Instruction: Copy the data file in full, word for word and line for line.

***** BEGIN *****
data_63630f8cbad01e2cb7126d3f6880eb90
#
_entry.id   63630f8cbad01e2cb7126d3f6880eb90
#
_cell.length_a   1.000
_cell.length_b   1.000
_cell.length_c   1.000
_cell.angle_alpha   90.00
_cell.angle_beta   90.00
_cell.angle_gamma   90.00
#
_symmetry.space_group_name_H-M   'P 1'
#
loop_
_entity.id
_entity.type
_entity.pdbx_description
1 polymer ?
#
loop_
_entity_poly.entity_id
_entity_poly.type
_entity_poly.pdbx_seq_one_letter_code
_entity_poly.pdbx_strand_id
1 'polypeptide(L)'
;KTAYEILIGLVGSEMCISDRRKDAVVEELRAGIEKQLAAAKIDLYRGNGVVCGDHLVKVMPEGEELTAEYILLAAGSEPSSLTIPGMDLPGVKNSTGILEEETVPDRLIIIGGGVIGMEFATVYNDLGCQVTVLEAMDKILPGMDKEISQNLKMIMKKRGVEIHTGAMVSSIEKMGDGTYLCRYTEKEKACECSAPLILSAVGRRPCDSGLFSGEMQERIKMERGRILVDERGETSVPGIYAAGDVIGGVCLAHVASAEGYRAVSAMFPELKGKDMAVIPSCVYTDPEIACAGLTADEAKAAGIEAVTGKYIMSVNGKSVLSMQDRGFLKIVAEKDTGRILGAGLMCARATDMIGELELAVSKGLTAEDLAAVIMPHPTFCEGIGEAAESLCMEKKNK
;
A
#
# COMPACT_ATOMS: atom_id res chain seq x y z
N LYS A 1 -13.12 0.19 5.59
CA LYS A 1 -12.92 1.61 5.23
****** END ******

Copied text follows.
data_63630f8cbad01e2cb7126d3f6880eb90
#
_entry.id   63630f8cbad01e2cb7126d3f6880eb90
#
_cell.length_a   1.000
_cell.length_b   1.000
_cell.length_c   1.000
_cell.angle_alpha   90.00
_cell.angle_beta   90.00
_cell.angle_gamma   90.00
#
_symmetry.space_group_name_H-M   'P 1'
#
loop_
_entity.id
_entity.type
_entity.pdbx_description
1 polymer ?
#
loop_
_entity_poly.entity_id
_entity_poly.type
_entity_poly.pdbx_seq_one_letter_code
_entity_poly.pdbx_strand_id
1 'polypeptide(L)'
;KTAYEILIGLVGSEMCISDRRKDAVVEELRAGIEKQLAAAKIDLYRGNGVVCGDHLVKVMPEGEELTAEYILLAAGSEPSSLTIPGMDLPGVKNSTGILEEETVPDRLIIIGGGVIGMEFATVYNDLGCQVTVLEAMDKILPGMDKEISQNLKMIMKKRGVEIHTGAMVSSIEKMGDGTYLCRYTEKEKACECSAPLILSAVGRRPCDSGLFSGEMQERIKMERGRILVDERGETSVPGIYAAGDVIGGVCLAHVASAEGYRAVSAMFPELKGKDMAVIPSCVYTDPEIACAGLTADEAKAAGIEAVTGKYIMSVNGKSVLSMQDRGFLKIVAEKDTGRILGAGLMCARATDMIGELELAVSKGLTAEDLAAVIMPHPTFCEGIGEAAESLCMEKKNK
;
A
#
# COMPACT_ATOMS: atom_id res chain seq x y z
N LYS A 1 -13.12 0.19 5.59
CA LYS A 1 -12.92 1.61 5.23